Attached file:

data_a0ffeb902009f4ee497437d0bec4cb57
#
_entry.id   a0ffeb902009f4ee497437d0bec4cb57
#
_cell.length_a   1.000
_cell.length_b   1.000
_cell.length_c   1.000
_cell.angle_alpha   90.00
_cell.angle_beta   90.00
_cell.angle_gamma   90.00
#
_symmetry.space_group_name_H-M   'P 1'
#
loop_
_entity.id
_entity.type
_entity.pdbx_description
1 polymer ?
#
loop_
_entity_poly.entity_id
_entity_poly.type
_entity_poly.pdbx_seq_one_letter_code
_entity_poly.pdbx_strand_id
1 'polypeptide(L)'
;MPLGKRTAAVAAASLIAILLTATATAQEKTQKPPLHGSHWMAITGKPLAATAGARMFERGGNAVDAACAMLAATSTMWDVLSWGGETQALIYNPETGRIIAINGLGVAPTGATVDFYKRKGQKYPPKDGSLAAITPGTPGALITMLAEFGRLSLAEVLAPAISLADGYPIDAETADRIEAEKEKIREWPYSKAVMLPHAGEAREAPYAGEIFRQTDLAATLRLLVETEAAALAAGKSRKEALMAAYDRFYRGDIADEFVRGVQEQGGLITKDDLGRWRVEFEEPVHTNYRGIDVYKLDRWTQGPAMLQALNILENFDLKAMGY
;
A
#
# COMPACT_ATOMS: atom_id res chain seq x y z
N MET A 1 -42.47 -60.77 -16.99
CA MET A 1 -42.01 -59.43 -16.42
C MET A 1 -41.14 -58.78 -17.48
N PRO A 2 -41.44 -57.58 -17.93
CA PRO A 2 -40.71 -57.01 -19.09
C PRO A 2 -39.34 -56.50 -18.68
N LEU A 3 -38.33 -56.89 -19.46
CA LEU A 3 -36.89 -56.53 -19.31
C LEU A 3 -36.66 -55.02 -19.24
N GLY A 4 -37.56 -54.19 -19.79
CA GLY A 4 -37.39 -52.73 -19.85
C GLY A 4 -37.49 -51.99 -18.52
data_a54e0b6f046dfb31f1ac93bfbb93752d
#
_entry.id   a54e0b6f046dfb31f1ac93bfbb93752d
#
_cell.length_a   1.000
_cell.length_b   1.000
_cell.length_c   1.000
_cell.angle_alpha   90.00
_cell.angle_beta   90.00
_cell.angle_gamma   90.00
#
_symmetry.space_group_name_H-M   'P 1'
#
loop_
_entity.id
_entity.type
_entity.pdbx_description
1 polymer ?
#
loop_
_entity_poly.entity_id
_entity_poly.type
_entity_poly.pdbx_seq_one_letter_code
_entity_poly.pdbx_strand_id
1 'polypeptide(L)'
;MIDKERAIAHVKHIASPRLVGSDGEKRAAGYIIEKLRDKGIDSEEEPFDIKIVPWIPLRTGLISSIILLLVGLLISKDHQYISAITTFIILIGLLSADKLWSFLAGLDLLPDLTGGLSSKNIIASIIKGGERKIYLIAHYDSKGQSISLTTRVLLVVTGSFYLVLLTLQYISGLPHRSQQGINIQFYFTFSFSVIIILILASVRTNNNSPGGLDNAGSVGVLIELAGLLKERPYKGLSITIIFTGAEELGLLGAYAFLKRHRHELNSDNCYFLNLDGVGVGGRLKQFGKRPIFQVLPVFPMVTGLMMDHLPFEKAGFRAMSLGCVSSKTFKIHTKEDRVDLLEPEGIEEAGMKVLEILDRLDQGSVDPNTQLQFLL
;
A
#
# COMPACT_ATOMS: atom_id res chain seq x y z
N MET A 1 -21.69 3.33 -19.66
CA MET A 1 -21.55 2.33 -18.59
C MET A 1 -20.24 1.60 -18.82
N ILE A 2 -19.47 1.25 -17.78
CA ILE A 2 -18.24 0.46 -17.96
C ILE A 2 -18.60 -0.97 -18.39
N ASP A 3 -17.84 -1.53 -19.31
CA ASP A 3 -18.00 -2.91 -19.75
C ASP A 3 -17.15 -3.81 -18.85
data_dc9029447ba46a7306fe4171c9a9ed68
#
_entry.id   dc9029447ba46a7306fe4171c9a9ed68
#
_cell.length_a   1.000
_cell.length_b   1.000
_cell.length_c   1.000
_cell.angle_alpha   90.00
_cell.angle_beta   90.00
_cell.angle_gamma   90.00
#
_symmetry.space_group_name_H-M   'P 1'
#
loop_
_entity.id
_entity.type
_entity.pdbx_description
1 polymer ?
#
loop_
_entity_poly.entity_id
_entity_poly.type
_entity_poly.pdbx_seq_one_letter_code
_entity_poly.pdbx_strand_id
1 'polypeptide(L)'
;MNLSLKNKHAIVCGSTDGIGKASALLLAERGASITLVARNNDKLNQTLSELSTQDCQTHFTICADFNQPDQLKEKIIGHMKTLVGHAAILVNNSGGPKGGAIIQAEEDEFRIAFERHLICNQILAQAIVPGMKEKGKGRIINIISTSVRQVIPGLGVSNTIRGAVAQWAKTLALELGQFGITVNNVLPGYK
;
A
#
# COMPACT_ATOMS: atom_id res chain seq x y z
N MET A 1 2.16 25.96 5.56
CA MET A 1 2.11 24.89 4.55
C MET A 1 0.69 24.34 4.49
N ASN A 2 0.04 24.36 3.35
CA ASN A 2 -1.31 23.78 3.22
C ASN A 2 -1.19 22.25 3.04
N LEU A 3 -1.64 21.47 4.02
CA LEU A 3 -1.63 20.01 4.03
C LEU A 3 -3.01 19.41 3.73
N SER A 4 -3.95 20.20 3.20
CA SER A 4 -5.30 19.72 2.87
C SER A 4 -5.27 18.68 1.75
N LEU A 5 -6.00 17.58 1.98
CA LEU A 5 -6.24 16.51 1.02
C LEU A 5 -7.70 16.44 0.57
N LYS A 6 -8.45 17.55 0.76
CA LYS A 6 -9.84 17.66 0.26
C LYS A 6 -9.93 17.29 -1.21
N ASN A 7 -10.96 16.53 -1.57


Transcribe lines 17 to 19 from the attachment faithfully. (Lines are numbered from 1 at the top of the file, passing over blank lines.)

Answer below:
_entity.pdbx_description
1 polymer ?
#